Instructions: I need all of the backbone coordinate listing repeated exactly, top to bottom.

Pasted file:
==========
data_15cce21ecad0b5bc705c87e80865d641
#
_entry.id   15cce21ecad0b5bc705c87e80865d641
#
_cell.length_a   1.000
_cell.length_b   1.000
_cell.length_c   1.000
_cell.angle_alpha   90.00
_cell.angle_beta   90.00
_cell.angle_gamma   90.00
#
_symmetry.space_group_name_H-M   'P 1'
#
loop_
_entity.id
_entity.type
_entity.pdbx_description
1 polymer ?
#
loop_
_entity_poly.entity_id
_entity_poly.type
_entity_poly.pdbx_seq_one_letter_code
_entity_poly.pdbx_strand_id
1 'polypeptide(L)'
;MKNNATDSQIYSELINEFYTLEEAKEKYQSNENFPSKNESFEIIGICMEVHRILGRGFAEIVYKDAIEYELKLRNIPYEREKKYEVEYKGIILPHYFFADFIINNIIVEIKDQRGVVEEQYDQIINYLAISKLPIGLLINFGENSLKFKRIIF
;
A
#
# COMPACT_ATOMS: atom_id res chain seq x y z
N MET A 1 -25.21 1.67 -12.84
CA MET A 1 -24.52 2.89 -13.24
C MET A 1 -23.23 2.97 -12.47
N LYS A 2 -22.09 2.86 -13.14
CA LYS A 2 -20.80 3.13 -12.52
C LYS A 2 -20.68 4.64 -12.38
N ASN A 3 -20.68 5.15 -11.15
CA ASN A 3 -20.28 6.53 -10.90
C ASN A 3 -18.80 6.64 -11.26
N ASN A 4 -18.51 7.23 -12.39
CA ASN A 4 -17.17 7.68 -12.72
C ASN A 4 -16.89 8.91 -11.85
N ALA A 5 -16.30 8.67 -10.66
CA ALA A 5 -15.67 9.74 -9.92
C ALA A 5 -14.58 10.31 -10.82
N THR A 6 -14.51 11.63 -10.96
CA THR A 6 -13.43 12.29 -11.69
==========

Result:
data_15cce21ecad0b5bc705c87e80865d641
#
_entry.id   15cce21ecad0b5bc705c87e80865d641
#
_cell.length_a   1.000
_cell.length_b   1.000
_cell.length_c   1.000
_cell.angle_alpha   90.00
_cell.angle_beta   90.00
_cell.angle_gamma   90.00
#
_symmetry.space_group_name_H-M   'P 1'
#
loop_
_entity.id
_entity.type
_entity.pdbx_description
1 polymer ?
#
loop_
_entity_poly.entity_id
_entity_poly.type
_entity_poly.pdbx_seq_one_letter_code
_entity_poly.pdbx_strand_id
1 'polypeptide(L)'
;MKNNATDSQIYSELINEFYTLEEAKEKYQSNENFPSKNESFEIIGICMEVHRILGRGFAEIVYKDAIEYELKLRNIPYEREKKYEVEYKGIILPHYFFADFIINNIIVEIKDQRGVVEEQYDQIINYLAISKLPIGLLINFGENSLKFKRIIF
;
A
#
# COMPACT_ATOMS: atom_id res chain seq x y z
N MET A 1 -25.21 1.67 -12.84
CA MET A 1 -24.52 2.89 -13.24
C MET A 1 -23.23 2.97 -12.47
N LYS A 2 -22.09 2.86 -13.14
CA LYS A 2 -20.80 3.13 -12.52
C LYS A 2 -20.68 4.64 -12.38
N ASN A 3 -20.68 5.15 -11.15
CA ASN A 3 -20.28 6.53 -10.90
C ASN A 3 -18.80 6.64 -11.26
N ASN A 4 -18.51 7.23 -12.39
CA ASN A 4 -17.17 7.68 -12.72
C ASN A 4 -16.89 8.91 -11.85
N ALA A 5 -16.30 8.67 -10.66
CA ALA A 5 -15.67 9.74 -9.92
C ALA A 5 -14.58 10.31 -10.82
N THR A 6 -14.51 11.63 -10.96
CA THR A 6 -13.43 12.29 -11.69